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ranyai12

  • 3 years ago

Can someone please help!!! Find the unit tangent vector T(t) to the curve r(t) at the point with the given value of the parameter t. r(t)=<e^(−2t), t^2, 1/2t> , t=−2 T(-2)=

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  1. zepdrix
    • 3 years ago
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    Ummm maybe you could refresh my memory, I can't remember how the Tangent vector comes about.\[\large \vec T=\frac{\vec r(t)}{\vec r\;'(t)}\qquad \qquad \qquad \vec T=\frac{\vec r(t)}{|\vec r\;'(t)|}\] I think it's one of these equations, yes? :o

  2. zepdrix
    • 3 years ago
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    \[\large \vec r(t)=<e^{-2t},\quad t^2,\quad \frac{1}{2}t>\]Taking the derivative of each component gives us,\[\large \vec r\;'(t)=<-2e^{-2t},\quad 2t,\quad \frac{1}{2}>\]

  3. zepdrix
    • 3 years ago
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    Ok ok I looked it up, I was being silly. The equation is this,\[\large T=\frac{\vec r\;'(t)}{|\vec r\;'(t)|} \qquad \rightarrow \qquad T=\frac{v(t)}{|v(t)|}\]

  4. zepdrix
    • 3 years ago
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    \[\large \vec v(t)=<-2e^{-2t},\quad 2t,\quad \frac{1}{2}>\]The magnitude will give us,\[\large |\vec v(t)|=\sqrt{\left(-2e^{-2t}\right)^2+ \left(2t\right)^2+ \left(\frac{1}{2}\right)^2}\]

  5. zepdrix
    • 3 years ago
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    You'll save yourself a lot of trouble at this point, if you skip trying to simplify it from here. Just plug in the t=-2 at this point.\[\large |\vec v(-2)|=\sqrt{\left(-2e^{4}\right)^2+ \left(-4\right)^2+ \left(\frac{1}{2}\right)^2}\]Hmm I guess we'll still end up with a weird number because of that exponential :3

  6. zepdrix
    • 3 years ago
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    \[\large |\vec v(-2)|=\sqrt{4e^{8}+ 16+ \frac{1}{4}}\]This is probably a perfect square in disguise, gimme one sec to think :d

  7. zepdrix
    • 3 years ago
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    hmm

  8. ranyai12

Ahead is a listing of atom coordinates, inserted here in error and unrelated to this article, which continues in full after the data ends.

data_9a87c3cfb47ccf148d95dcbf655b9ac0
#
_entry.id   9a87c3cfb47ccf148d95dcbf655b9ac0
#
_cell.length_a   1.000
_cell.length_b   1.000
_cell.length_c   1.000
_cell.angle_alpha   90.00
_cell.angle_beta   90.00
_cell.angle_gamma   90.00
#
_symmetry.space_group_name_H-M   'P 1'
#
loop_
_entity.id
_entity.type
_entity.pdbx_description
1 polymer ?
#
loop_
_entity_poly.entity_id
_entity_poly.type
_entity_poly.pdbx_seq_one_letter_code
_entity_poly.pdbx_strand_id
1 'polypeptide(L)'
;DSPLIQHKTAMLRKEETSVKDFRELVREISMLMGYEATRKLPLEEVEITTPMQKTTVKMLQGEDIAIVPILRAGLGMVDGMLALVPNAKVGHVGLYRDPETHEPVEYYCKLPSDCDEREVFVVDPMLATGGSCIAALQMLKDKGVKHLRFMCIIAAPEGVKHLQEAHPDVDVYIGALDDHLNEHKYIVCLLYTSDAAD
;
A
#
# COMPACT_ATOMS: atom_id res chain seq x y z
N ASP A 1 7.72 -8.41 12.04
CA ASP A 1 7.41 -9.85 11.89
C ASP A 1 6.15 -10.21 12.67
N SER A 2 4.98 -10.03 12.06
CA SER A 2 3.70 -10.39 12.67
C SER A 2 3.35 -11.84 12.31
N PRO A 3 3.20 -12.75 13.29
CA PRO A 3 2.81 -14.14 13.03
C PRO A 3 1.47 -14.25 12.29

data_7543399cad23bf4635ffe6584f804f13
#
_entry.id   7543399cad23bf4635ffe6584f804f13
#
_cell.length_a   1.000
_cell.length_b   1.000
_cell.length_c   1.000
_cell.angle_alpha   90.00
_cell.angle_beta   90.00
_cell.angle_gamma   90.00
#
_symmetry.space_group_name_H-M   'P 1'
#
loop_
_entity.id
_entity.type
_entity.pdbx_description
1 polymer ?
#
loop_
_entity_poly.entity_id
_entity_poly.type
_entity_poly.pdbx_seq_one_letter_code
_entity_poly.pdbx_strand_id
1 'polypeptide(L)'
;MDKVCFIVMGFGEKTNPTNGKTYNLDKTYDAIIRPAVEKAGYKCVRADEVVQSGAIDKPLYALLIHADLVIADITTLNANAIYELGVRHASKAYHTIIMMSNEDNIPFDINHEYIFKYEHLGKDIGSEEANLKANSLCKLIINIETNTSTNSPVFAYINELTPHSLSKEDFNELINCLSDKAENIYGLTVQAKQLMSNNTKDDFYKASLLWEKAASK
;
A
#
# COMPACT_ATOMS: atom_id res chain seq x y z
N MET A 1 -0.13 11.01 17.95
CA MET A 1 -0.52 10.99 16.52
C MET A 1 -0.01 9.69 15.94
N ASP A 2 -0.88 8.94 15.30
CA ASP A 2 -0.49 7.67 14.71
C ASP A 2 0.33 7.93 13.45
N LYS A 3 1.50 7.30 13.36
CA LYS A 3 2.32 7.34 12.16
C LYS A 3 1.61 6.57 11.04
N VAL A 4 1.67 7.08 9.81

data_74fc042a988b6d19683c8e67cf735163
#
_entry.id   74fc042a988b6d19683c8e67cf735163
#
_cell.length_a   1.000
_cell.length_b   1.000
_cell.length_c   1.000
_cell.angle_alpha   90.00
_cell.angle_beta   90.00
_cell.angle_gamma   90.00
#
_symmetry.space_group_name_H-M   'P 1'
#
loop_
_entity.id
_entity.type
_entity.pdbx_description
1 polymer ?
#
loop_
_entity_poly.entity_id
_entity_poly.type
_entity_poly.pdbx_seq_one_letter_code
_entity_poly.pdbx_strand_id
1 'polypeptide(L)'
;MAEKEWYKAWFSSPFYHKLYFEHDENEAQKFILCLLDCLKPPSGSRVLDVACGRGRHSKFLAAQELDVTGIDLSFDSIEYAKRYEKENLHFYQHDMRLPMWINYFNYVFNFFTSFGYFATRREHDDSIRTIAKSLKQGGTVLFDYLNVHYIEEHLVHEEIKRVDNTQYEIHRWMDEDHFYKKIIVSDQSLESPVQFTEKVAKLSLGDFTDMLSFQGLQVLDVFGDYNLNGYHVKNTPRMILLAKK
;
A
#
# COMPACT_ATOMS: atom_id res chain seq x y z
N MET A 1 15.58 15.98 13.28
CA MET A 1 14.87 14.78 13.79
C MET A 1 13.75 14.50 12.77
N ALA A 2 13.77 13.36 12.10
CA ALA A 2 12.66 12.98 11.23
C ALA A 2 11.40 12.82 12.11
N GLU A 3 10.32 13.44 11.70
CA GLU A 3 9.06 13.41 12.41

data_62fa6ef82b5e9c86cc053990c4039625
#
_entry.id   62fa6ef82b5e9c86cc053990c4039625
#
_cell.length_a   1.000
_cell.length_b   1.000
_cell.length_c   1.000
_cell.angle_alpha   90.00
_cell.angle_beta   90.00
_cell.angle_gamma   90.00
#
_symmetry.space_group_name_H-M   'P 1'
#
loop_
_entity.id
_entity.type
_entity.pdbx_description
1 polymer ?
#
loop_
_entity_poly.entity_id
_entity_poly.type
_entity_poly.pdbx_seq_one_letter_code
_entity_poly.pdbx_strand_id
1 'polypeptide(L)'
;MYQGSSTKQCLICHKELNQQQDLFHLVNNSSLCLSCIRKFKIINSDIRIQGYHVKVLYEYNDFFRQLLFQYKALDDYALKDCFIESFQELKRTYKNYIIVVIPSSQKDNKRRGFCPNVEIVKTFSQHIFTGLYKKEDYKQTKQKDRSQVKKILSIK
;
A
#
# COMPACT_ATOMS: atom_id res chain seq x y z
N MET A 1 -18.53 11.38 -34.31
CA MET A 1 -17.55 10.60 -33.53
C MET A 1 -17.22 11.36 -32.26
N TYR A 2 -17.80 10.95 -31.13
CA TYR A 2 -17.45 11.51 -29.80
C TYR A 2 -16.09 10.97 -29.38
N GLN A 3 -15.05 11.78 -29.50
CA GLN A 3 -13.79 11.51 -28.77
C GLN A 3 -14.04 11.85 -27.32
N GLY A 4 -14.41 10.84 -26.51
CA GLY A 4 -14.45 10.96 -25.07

• 3 years ago
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    i dont think thats a vector

  9. ranyai12
    • 3 years ago
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    I think its the second equation you wrte in the beginning

  10. ranyai12
    • 3 years ago
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    @zepdrix?

  11. zepdrix
    • 3 years ago
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    r(t) is the `position vector`. r'(t) is the `velocity vector`. The velocity vector is `tangent` to the position vector. But it's not a unit vector! That's why we divide by the magnitude of itself ~ to turn it into a unit vector. \[\large T=\frac{r'}{|r'|} \qquad = \qquad \frac{v}{|v|} \qquad = \qquad \frac{v}{s}\](Where s is speed) Yah I'm pretty sure it's an r' on top. Do you have notes from class saying otherwise? :o

  12. zepdrix
    • 3 years ago
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    \[\large \hat T(-2)=\frac{r\;'(-2)}{|r\;'(-2)|}\] \[\large =\frac{<-2e^4,\quad -4,\quad \dfrac{1}{2}>}{\sqrt{4e^{8}+ 16+ \frac{1}{4}}}\]

  13. zepdrix
    • 3 years ago
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    It feels like that bottom part should simplify down.. But I'm sorry, I can't seem to figure that out :\

  14. ranyai12
    • 3 years ago
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    its ok thanks

  15. ranyai12
    • 3 years ago
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    @zepdrix it says that the third coordinate is incorrect

  16. Zarkon
    • 3 years ago
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    is it \[r(t)=\left<e^{−2t}, t^2, \frac{1}{2t}\right>\] or \[r(t)=\left<e^{−2t}, t^2, \frac{1}{2}t\right>\]

  17. ranyai12
    • 3 years ago
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    yes it is

  18. ranyai12
    • 3 years ago
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    @Zarkon sorry t took me long ot respond I was trying to solve another problem

  19. Zarkon
    • 3 years ago
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    "yes it is" what?

  20. ranyai12
    • 3 years ago
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    oh sorry i misread what you wrote it its the first one

  21. Zarkon
    • 3 years ago
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    that is why zepdrix's third component is not correct.

  22. Zarkon
    • 3 years ago
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    you should have corrected their 2nd post. Then he could have derived the answer you need

  23. Zarkon
    • 3 years ago
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    if \[r(t)=\left<e^{−2t}, t^2, \frac{1}{2t}\right>\] then \[r'(t)=\left<e^{−2t}(-2), 2t, \frac{-1}{2t^2}\right>\]

  24. ranyai12
    • 3 years ago
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    oh sorry i didnt catch that

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